Bidding Adieu to the Beech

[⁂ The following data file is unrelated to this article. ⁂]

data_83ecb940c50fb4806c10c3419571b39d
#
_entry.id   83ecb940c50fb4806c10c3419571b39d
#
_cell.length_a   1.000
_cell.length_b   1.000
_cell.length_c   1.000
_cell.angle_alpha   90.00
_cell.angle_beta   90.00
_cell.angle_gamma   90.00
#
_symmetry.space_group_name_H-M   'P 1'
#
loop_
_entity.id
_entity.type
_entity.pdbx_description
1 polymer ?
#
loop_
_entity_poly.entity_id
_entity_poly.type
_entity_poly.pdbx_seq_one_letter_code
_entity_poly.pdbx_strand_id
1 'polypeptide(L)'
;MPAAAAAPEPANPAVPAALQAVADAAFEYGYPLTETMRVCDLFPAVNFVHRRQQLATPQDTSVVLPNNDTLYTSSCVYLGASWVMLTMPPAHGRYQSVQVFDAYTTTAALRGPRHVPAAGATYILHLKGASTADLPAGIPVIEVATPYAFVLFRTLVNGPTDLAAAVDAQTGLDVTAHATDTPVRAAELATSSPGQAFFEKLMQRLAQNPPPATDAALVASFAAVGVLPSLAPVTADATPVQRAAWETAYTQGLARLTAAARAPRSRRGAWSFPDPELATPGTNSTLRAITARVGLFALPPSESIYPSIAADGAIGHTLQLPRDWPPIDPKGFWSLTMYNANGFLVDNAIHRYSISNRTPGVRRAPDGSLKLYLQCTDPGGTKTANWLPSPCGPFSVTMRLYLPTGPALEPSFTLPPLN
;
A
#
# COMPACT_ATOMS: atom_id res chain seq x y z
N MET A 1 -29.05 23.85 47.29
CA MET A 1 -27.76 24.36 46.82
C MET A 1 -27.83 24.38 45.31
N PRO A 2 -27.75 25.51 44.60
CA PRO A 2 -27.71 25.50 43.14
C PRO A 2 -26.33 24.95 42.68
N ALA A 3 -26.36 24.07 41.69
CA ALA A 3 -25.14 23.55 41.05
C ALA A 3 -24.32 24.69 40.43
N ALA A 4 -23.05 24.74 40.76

According to the dictionary, “adieu” means a fond, but final farewell. About two weeks ago, I learned that I would have to say just that – adieu – to a huge, mature beech tree that defines my front yard, and around which much of it has been designed. I’m still in shock, but am trying to see this as an opportunity as well as a loss. A new chapter in my life, so to speak. (My younger son has assured me that whatever I do with the space, he’s sure it will be “masterful,” a touching but daunting tribute). As it turned out, things moved fast. So herewith, a tribute to my American beech (Fagus grandifolia).As best as I can tell, this tree was planted some time after our house was built in 1941. It had already been limbed up as shown in the photo above when we moved in during 1988. Until I became a landscape designer, I didn’t know what it was – or appreciate its glory. When I redesigned the front yard in 2001, I had it uplit. Unfortunately, about two years ago I began to notice dieback here and there in the upper branches. Dead or weakened sections would break off during storms and drop down into the yard. An arborist I trust diagnosed the tree as having hypoxylon cankerand said the beech had 5 -15 years left to live depending on whether I wanted to invest heavily in treatments that would extend its life but still have its large trunk dying off section by section. I decided against the treatments and hoped to get five good years out of it. It wasn’t to be. The week before Mother’s Day, by which time the beech had fully leafed out for the spring, I noticed the dieback was worse. Then Pepco, our local energy provider (which has been getting lots of criticism for less than average performance restoring power when electricity goes out in our area), decided to catch up on its clearance pruning and proposed taking out a huge section of the tree that was hanging over power lines. They admitted I had taken good care of it and that it “wouldn’t be pretty” when they finished their work. I called in my arborist, who pointed out the tree’s decline would be hastened by the pruning. The result: Pepco would take the tree down, all the way down, at their cost. I tried to look at the bright side: saving HUGE bucks. More time to get a new tree going. The beech, my arborist gently said, was in rapid decline at this point and probably had at most another two years before it would be completely dead. I had the lighting removed, called Pepco, and was appalled when they arrived the very next day (Tuesday of this week). The crew was very professional and careful. Still, in the end, it was a sad sight. I’m trying not to fret about the huge amounts of sunlight now pouring onto all my shade-tolerant plantings as the summer approaches. I still have to have the stump ground out, find a new tree (I’m leaning towards a Fagus sylvatica ‘Riversii,’ less prone to Hypoxylon and with very nice coppery leaves in summer – providing I can find it), and determine the best time to plant it. But it feels as though there has been a death in the family, in the meantime. I’m sure those of you who love trees will understand. Explore posts in the same categories: landscape comment below, or link to this permanent URL from your own site.